Charles Dickens was born on February 7, 1812 and died in 1870. He’s the author of A Christmas Carol, Great Expectations and other classic novels. Now here are some things you may not know about Charles Dickens.
1 – As a child, his family was always on the verge of economic collapse. Everything fell apart for the family in 1827. Dickens’ father was sent the Marshalsea debtors’ prison and young Charles was sent to work in Warren’s Blacking Factory. These incidents would haunt Dickens for the rest of his life.
2 – Dickens worked as law clerk, a court stenographer and even contemplated becoming an actor. Luckily for us, Dickens was ill on the day of his audition at the Lyceum Theater and couldn’t go. Can you imagine a life without Scrooge? If Dickens, who was a talented actor, had attended his audition he might not have written A Christmas Carol.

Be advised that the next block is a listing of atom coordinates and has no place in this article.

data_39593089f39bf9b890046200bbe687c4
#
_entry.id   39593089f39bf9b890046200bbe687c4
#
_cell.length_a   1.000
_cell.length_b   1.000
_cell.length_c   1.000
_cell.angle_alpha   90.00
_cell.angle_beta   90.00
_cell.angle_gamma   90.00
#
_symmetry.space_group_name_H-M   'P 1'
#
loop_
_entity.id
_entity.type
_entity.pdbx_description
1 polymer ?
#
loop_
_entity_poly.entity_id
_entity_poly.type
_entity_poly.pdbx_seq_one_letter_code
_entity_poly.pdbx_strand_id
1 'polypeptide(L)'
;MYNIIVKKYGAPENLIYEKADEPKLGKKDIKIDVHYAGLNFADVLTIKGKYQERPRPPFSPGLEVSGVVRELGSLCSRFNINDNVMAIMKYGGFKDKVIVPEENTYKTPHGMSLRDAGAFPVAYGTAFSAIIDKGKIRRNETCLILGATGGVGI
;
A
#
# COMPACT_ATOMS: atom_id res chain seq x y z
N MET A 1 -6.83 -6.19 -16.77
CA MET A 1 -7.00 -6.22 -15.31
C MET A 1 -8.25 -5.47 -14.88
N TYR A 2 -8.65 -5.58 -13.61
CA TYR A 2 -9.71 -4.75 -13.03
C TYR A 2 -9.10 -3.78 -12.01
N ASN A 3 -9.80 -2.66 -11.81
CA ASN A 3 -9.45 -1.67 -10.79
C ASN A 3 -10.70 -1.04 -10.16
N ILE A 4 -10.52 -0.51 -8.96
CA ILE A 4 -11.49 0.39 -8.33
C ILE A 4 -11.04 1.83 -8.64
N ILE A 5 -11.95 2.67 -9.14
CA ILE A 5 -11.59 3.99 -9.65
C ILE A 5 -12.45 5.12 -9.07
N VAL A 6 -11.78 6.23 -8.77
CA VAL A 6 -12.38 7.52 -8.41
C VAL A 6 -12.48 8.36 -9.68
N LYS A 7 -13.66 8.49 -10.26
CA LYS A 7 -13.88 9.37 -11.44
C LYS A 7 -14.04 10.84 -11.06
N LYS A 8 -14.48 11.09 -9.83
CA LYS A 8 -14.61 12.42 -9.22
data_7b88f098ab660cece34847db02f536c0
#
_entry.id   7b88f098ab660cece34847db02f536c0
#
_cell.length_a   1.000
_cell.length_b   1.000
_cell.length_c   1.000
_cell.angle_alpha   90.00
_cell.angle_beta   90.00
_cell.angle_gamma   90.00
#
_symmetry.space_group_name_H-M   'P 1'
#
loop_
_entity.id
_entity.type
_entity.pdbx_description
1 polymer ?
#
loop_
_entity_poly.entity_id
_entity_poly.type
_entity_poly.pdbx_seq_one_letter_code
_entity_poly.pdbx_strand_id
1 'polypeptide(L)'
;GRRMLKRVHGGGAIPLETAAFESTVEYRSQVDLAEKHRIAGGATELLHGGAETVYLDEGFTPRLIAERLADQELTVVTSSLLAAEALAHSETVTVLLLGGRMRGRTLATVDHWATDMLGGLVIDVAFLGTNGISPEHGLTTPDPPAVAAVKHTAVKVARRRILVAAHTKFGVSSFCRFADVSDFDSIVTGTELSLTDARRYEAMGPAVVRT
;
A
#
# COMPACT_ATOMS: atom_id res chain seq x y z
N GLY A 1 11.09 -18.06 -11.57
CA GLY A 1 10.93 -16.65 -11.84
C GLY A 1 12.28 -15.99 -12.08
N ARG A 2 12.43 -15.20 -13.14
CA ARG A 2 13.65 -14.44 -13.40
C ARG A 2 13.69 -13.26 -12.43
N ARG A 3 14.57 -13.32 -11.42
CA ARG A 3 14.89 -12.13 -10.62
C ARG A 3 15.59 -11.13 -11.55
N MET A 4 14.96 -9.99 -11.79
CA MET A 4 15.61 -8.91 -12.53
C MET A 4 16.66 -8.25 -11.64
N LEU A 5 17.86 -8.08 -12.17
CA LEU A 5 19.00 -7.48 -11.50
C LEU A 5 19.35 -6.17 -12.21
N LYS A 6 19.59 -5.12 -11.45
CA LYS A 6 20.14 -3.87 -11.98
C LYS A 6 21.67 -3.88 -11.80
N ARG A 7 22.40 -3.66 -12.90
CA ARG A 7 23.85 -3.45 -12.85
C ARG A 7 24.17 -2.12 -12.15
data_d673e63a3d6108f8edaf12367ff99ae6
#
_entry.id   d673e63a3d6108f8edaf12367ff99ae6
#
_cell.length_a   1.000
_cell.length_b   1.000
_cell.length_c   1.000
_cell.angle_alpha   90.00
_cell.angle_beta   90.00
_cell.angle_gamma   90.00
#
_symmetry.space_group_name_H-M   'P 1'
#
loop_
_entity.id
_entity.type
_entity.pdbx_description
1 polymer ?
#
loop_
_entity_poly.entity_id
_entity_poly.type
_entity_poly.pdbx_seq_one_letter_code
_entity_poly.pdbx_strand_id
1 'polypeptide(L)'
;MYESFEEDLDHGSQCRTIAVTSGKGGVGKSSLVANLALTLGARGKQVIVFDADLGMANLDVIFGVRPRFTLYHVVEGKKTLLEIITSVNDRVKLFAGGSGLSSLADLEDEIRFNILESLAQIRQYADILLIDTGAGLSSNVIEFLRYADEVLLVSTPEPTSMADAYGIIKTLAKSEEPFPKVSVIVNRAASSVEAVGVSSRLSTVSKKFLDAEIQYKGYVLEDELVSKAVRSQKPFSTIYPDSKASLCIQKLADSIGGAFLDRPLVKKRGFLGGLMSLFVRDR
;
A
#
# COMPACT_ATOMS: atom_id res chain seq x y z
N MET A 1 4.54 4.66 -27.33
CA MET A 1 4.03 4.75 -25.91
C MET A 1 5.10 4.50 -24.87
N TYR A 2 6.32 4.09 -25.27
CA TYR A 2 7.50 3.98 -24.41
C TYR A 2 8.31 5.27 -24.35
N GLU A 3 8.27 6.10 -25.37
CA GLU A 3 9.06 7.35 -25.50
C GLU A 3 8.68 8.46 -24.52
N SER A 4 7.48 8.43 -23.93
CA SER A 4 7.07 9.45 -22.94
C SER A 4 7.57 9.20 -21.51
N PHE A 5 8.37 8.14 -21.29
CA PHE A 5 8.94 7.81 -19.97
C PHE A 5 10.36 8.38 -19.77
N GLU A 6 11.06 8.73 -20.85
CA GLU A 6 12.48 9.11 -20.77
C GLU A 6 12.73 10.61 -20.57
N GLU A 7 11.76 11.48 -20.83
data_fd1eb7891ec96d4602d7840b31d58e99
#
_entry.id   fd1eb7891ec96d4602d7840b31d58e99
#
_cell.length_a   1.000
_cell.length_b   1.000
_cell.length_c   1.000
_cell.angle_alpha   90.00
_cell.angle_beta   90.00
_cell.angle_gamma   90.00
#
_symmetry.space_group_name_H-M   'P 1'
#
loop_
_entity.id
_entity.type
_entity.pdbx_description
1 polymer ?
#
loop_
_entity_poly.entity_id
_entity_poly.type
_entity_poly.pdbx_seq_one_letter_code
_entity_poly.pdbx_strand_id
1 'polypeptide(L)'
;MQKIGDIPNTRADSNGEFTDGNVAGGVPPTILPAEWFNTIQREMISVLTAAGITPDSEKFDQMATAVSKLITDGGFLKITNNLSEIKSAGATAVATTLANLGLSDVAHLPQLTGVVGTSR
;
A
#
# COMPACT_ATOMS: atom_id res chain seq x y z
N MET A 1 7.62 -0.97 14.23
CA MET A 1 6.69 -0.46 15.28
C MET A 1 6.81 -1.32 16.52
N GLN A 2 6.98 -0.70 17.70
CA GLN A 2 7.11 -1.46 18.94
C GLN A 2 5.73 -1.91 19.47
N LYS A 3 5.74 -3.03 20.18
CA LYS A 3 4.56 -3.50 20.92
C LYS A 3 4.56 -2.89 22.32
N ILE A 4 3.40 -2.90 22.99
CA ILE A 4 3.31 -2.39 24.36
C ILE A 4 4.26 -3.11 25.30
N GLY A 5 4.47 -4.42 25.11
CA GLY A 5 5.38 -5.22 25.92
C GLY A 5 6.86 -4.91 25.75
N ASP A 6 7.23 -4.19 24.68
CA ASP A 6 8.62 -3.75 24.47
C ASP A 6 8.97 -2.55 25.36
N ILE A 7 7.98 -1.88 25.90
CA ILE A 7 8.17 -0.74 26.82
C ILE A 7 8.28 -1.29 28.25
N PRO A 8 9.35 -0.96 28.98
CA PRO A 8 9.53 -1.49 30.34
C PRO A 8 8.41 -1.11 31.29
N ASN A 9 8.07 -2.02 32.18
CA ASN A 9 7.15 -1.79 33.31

3 – In his early writing he called himself Boz. Boz? You see, one of his favorite characters in Goldsmith’s Vicar of Wakefield was called Moses. Moses became Boses which became Boz.
4 – Dickens married Catherine Hogarth in 1835. There were some happy years, but in 1958 they were legally separated. One of the reasons for the separation was Dickens’ interest in the actress, Ellen Ternan.
Dickens met Ellen in 1857. Matters came to a head the next year when a bracelet that Dickens bought as a present for Ellen was accidentally delivered to the Dickens household. In a scene straight from a soap opera, Catherine discovered the bracelet and accused Charles of having an affair.